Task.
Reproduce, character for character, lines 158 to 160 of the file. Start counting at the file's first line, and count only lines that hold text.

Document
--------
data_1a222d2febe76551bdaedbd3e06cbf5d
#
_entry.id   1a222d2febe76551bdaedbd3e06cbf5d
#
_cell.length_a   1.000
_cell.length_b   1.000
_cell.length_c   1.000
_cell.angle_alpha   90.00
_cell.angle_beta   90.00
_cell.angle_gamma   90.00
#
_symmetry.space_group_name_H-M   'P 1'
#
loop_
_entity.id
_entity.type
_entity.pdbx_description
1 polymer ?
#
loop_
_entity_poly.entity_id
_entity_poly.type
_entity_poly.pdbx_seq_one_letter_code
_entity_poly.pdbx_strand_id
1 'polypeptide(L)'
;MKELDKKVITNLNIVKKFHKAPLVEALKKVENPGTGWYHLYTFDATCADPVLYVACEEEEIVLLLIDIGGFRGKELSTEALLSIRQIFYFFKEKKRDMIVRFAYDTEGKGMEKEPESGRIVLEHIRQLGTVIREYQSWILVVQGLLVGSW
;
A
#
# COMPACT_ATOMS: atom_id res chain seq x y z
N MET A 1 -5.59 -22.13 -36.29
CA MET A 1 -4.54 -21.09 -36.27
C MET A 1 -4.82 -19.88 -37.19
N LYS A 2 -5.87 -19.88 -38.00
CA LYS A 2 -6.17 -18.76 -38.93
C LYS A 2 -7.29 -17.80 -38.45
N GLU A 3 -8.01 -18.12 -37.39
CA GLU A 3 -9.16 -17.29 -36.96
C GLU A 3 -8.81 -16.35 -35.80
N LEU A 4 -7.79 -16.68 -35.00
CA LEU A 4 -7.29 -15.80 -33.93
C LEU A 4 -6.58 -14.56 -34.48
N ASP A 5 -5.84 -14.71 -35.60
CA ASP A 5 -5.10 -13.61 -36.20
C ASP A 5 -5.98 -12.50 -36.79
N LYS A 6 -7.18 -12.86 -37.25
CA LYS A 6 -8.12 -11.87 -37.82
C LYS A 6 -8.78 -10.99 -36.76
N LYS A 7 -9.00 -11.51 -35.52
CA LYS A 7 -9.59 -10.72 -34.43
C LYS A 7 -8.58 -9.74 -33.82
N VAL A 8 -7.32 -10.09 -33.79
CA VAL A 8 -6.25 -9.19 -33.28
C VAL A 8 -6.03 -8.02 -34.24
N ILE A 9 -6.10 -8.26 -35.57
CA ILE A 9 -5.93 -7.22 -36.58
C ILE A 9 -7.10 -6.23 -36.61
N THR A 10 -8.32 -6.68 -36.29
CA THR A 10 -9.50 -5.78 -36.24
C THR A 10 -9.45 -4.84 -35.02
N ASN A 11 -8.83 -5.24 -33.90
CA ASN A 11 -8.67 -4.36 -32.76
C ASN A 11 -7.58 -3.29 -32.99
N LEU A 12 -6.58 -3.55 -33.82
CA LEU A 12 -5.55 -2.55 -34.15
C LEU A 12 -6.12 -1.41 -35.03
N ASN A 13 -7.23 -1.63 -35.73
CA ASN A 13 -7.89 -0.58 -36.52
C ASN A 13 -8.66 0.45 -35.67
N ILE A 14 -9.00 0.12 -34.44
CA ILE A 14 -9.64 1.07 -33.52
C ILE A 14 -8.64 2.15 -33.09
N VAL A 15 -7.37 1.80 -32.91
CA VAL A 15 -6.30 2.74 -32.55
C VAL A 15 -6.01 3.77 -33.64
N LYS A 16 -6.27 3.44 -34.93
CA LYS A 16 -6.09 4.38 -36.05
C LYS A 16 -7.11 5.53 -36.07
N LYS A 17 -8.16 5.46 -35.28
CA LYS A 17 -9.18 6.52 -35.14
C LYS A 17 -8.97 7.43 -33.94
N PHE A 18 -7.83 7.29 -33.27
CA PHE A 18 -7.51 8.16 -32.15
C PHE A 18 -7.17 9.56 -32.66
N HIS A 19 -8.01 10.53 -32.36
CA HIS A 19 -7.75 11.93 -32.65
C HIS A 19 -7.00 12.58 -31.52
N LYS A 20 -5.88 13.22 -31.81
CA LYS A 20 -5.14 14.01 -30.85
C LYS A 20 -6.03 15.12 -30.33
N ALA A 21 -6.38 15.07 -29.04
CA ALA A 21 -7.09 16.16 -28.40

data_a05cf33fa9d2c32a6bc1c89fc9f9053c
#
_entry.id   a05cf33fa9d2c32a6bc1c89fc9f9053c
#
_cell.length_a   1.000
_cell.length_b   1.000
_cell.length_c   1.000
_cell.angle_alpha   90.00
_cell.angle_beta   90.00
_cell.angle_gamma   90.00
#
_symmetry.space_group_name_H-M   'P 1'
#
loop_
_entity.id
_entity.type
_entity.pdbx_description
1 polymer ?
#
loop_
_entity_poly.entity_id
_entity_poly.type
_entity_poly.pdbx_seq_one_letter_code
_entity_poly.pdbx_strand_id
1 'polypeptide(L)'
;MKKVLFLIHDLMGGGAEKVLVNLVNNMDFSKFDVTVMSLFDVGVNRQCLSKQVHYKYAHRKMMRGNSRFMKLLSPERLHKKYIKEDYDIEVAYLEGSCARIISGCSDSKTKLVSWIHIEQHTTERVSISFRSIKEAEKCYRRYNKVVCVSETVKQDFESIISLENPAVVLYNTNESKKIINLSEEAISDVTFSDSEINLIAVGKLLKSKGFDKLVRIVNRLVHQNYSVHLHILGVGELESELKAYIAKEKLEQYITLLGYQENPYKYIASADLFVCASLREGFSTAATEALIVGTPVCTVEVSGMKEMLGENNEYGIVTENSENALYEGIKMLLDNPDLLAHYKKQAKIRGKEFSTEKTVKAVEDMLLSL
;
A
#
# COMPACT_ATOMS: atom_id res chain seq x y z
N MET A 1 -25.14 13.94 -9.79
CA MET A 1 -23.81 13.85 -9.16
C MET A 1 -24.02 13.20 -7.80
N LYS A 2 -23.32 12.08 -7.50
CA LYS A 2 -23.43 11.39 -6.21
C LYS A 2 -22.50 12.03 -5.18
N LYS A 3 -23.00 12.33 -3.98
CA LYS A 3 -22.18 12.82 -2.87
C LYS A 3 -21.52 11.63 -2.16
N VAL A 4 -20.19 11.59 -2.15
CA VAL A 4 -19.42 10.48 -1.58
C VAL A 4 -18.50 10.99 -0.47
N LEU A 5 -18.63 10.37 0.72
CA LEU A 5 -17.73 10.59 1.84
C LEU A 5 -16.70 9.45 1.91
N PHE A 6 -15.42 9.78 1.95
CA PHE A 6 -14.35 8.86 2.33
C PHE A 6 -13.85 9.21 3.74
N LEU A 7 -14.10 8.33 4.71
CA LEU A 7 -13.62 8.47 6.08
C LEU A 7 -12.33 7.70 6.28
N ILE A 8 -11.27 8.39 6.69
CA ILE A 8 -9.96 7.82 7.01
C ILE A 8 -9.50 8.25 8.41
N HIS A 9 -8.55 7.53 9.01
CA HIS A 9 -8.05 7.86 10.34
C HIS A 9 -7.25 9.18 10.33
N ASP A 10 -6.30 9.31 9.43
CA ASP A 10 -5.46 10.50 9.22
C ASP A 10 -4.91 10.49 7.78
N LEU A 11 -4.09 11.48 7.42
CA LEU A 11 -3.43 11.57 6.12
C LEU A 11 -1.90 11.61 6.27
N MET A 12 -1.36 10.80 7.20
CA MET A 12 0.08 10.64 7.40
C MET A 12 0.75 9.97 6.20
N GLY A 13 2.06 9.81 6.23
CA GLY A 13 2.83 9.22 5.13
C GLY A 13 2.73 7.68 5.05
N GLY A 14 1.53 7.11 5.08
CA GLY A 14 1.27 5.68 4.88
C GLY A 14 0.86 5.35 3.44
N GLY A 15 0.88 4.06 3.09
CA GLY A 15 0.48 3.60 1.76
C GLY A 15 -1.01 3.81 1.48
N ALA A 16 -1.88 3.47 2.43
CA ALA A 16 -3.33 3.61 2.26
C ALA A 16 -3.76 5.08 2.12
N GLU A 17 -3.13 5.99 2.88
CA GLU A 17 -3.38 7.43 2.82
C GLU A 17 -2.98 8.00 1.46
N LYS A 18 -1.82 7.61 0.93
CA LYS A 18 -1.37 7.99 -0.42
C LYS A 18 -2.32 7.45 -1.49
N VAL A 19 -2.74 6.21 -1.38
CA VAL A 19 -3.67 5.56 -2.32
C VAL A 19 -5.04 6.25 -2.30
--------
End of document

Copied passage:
C MET A 12 0.75 9.97 6.20
N GLY A 13 2.06 9.81 6.23
CA GLY A 13 2.83 9.22 5.13